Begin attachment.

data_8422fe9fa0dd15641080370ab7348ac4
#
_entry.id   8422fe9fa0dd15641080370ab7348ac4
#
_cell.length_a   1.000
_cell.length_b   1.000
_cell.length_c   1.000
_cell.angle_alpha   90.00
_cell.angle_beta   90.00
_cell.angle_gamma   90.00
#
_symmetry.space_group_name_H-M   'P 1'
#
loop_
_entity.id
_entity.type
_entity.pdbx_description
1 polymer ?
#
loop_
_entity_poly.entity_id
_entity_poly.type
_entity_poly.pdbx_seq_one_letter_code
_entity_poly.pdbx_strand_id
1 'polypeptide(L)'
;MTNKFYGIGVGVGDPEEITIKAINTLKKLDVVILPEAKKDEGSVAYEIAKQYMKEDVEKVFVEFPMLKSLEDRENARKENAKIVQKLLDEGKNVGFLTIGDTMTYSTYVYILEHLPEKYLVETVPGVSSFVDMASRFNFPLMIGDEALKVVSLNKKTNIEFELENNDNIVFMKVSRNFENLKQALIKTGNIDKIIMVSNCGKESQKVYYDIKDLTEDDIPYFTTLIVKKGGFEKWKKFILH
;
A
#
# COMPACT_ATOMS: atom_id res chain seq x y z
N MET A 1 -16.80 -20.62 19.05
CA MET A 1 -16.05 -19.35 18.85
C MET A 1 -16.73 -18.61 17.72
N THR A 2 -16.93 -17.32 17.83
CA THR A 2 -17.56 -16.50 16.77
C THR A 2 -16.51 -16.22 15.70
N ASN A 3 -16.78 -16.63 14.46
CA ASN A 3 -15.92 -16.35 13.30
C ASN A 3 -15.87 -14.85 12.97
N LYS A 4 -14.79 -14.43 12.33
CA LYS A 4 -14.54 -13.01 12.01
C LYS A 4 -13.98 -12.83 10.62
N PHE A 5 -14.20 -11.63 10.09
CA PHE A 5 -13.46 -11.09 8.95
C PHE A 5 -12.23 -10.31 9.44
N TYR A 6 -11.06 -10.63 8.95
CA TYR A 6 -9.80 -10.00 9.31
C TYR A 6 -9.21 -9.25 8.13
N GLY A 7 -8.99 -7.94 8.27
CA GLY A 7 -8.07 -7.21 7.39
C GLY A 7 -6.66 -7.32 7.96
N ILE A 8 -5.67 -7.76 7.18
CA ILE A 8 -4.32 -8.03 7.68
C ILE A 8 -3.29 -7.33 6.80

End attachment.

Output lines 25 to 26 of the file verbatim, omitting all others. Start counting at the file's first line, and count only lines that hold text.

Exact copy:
1 'polypeptide(L)'
;MTNKFYGIGVGVGDPEEITIKAINTLKKLDVVILPEAKKDEGSVAYEIAKQYMKEDVEKVFVEFPMLKSLEDRENARKENAKIVQKLLDEGKNVGFLTIGDTMTYSTYVYILEHLPEKYLVETVPGVSSFVDMASRFNFPLMIGDEALKVVSLNKKTNIEFELENNDNIVFMKVSRNFENLKQALIKTGNIDKIIMVSNCGKESQKVYYDIKDLTEDDIPYFTTLIVKKGGFEKWKKFILH